This competition was about connecting Friends, Family & Neighbours and we’d like to congratulate Invoxia, a global company, who won with ‘Triby’. It’s a super stylish device for keeping people connected during their everyday lives (see: http://www.invoxia.com/triby/), in some ways the other side of the coin to the Assure which connects people when their everyday lives take a turn for the worse.

The judges commended the Assure for the unique and simple approach that we have taken in solving the wide ranging problem of keeping vulnerable people independent with the least intrusion in their lives. We hope to work with BT to spread the confidence that the Assure brings more widely.

Who takes out the rubbish?

Who takes out the rubbish?

Paying it forwards*

What many people take for granted during their busy lives can take on a daunting significance for others. Take putting out the rubbish for example. For most of us it is just a chore but for some it can be like tightrope walking over the Niagara falls.

As people age or an infirmity progresses they often make incremental changes to ensure they are in control of their activity, maybe limiting their forays outdoors to times when it is daylight and they are suitably clothed for the weather or maybe making sure there is someone to see them in safely.

However when rubbish day arrives there is an expectation that the bins will be put out in the evening for the dustmen to pick up the next day. So all householders are encouraged to go out regardless of whether it is dark, wet or cold and to manœuvre a wheelie bin to a place where it is convenient for collection. As it should not take long there is a tendency for us not to think too much about what we are wearing, I think most of us have put the bin out wearing slippers from time to time.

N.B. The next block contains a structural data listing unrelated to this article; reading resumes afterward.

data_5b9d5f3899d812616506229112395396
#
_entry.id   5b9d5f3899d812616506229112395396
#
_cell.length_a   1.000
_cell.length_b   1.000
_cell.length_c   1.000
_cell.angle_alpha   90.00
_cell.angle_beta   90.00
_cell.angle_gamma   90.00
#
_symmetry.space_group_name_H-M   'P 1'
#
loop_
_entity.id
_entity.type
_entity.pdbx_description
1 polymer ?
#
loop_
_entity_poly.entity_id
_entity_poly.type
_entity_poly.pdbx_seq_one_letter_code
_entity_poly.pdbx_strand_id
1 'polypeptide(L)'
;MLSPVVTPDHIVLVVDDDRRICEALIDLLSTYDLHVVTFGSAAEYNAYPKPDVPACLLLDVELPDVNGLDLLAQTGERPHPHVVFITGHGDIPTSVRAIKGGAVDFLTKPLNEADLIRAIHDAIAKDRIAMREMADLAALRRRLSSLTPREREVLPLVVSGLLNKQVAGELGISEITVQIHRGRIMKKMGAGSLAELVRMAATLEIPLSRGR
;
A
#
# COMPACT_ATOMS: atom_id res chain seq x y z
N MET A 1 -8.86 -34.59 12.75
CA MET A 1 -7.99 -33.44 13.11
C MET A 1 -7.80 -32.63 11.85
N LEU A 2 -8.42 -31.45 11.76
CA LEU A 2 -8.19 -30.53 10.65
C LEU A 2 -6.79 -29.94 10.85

As a catch-22, we have heard of people falling in their gardens putting the rubbish out and of people being taken into a care home because they have created a health hazard by not taking their rubbish out.

But just think about what would happen if you slipped and couldn’t get up, especially in a place where no one can see you, perhaps by a passageway or behind a garden hedge. Of course we hope you’d be wearing an <em>Assure</em> and would be able to call for assistance, but prevention is better than cure and this is something that is so simple for us all to help with – we don’t even need to put it in our diaries.

If there is someone who you live near who might find putting their bins out difficult from time to time, why not offer to put their bins out when you do your own. It might add a few minutes to a weekly chore but it is these simple acts of kindness that can be so very important to someone and help make our neighbourhoods into communities.

* ‘Paying it forwards’ is the idea of being kind to people who may not be able to directly repay you. This is a way of honouring/repaying those who have helped you when you were not in a position to repay them directly.

A step too far?

A step too far?

How it happened I have no idea.

One minute I was walking up the garden steps, something I do adequately several times a day.  The next I’d fallen and was on my hands and knees with old-school bruises and grazes.  I was really shaken.  And despite being a supposed grown-up I cried like a five year old.

Fortunately for me I’m healthy and (relatively) young still.  But when my mother tripped up on the path to her house she wasn’t so lucky, ending up with a broken nose, two black eyes, a lot of heavy bruising and a chipped tooth. As important, it shook her confidence badly. And she became part of a concerning statistic.

According to the  Saga Populus  survey (July 2015) 1 in 3 people over 65 will fall each year.  And when you’ve fallen once the risk of having another fall increases.